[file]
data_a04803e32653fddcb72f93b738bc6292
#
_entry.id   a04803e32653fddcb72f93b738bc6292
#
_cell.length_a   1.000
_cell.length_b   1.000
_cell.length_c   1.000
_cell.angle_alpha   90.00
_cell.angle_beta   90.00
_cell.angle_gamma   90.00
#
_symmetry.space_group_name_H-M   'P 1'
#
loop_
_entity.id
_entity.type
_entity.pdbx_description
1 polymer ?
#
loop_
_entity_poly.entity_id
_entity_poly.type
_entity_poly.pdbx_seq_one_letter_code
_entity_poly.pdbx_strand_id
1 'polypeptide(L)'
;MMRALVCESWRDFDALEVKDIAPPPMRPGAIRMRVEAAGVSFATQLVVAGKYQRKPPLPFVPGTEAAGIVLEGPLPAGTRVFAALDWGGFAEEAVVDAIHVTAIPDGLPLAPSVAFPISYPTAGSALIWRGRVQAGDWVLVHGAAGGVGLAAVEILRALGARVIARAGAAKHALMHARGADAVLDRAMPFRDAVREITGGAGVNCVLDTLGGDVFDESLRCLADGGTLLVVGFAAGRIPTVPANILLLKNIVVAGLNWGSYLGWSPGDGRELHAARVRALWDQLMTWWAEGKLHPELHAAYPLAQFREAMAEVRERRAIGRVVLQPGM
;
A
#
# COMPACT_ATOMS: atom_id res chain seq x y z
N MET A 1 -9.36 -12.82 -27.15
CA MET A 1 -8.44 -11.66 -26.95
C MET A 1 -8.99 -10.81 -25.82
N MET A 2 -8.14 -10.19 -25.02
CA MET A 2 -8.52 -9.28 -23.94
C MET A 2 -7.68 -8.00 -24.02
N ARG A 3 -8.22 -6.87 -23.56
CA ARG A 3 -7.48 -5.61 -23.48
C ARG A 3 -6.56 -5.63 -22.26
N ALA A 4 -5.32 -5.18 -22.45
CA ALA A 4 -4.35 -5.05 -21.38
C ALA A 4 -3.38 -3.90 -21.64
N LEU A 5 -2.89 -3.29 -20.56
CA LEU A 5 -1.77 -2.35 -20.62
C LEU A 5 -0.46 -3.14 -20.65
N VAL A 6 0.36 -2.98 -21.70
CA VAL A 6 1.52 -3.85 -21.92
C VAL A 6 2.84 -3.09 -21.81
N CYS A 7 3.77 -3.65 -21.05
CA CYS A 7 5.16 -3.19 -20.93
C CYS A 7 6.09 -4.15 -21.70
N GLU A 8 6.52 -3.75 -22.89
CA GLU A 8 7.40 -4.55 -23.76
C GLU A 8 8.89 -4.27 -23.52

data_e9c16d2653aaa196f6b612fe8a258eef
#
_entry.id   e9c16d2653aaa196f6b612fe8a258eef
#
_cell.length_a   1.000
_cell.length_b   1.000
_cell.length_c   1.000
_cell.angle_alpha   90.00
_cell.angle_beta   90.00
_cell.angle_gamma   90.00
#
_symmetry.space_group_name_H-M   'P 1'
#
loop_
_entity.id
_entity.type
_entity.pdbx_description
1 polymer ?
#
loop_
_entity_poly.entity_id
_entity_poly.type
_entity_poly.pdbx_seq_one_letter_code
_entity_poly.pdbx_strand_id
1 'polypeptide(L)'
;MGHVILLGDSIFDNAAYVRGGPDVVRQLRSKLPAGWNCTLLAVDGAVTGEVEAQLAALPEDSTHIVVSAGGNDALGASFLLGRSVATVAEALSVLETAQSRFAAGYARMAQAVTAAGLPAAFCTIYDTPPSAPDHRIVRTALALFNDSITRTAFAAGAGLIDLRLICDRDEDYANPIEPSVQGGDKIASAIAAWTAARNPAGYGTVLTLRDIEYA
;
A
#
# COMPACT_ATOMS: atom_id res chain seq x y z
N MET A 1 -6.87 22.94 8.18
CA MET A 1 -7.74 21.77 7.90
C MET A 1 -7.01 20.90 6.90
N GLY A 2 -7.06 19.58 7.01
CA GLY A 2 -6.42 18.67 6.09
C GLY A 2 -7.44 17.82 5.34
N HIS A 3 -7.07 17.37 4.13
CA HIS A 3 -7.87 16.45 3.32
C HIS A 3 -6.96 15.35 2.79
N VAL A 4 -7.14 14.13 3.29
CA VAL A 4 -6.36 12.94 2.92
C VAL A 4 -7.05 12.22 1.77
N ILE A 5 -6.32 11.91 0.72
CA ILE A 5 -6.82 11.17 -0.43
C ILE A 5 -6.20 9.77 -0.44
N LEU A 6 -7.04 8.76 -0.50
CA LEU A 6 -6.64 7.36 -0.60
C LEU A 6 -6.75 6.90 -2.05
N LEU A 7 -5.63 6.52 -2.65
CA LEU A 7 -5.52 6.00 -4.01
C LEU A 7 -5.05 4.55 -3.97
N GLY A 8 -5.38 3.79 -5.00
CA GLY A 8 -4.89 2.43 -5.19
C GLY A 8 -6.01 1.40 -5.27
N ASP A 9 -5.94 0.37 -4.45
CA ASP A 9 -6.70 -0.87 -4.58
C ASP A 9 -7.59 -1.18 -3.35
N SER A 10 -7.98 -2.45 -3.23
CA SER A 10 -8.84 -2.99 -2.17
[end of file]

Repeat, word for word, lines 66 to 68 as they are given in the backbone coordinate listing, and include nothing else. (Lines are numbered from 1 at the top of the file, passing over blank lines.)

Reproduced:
_symmetry.space_group_name_H-M   'P 1'
#
loop_